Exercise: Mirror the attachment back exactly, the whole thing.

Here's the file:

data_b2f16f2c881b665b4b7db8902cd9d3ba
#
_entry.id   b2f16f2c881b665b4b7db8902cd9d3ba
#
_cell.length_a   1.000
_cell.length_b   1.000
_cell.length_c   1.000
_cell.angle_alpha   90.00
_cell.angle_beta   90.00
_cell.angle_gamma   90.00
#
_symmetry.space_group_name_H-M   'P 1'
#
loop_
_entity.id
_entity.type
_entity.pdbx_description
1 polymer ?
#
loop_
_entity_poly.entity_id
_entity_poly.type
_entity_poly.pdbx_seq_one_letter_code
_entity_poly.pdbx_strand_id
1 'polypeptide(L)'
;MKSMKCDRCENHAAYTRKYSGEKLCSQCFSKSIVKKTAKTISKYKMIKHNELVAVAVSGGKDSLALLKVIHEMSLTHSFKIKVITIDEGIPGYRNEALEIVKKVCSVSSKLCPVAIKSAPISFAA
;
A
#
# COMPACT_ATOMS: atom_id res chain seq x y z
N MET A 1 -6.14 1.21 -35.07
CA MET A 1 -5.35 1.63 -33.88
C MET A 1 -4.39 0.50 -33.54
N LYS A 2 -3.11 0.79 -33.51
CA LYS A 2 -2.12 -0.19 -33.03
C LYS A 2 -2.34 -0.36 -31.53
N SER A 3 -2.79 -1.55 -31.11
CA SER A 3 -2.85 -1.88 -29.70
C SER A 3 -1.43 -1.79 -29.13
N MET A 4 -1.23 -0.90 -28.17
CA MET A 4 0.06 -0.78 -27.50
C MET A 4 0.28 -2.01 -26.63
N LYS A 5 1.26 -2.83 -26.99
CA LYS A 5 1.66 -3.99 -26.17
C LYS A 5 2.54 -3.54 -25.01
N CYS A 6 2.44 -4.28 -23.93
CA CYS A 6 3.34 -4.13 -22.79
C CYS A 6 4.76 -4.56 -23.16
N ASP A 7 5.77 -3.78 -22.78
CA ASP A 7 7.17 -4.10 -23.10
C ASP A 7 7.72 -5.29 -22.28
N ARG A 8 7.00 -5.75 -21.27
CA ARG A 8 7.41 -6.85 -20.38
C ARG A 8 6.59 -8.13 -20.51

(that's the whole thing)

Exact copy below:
data_b2f16f2c881b665b4b7db8902cd9d3ba
#
_entry.id   b2f16f2c881b665b4b7db8902cd9d3ba
#
_cell.length_a   1.000
_cell.length_b   1.000
_cell.length_c   1.000
_cell.angle_alpha   90.00
_cell.angle_beta   90.00
_cell.angle_gamma   90.00
#
_symmetry.space_group_name_H-M   'P 1'
#
loop_
_entity.id
_entity.type
_entity.pdbx_description
1 polymer ?
#
loop_
_entity_poly.entity_id
_entity_poly.type
_entity_poly.pdbx_seq_one_letter_code
_entity_poly.pdbx_strand_id
1 'polypeptide(L)'
;MKSMKCDRCENHAAYTRKYSGEKLCSQCFSKSIVKKTAKTISKYKMIKHNELVAVAVSGGKDSLALLKVIHEMSLTHSFKIKVITIDEGIPGYRNEALEIVKKVCSVSSKLCPVAIKSAPISFAA
;
A
#
# COMPACT_ATOMS: atom_id res chain seq x y z
N MET A 1 -6.14 1.21 -35.07
CA MET A 1 -5.35 1.63 -33.88
C MET A 1 -4.39 0.50 -33.54
N LYS A 2 -3.11 0.79 -33.51
CA LYS A 2 -2.12 -0.19 -33.03
C LYS A 2 -2.34 -0.36 -31.53
N SER A 3 -2.79 -1.55 -31.11
CA SER A 3 -2.85 -1.88 -29.70
C SER A 3 -1.43 -1.79 -29.13
N MET A 4 -1.23 -0.90 -28.17
CA MET A 4 0.06 -0.78 -27.50
C MET A 4 0.28 -2.01 -26.63
N LYS A 5 1.26 -2.83 -26.99
CA LYS A 5 1.66 -3.99 -26.17
C LYS A 5 2.54 -3.54 -25.01
N CYS A 6 2.44 -4.28 -23.93
CA CYS A 6 3.34 -4.13 -22.79
C CYS A 6 4.76 -4.56 -23.16
N ASP A 7 5.77 -3.78 -22.78
CA ASP A 7 7.17 -4.10 -23.10
C ASP A 7 7.72 -5.29 -22.28
N ARG A 8 7.00 -5.75 -21.27
CA ARG A 8 7.41 -6.85 -20.38
C ARG A 8 6.59 -8.13 -20.51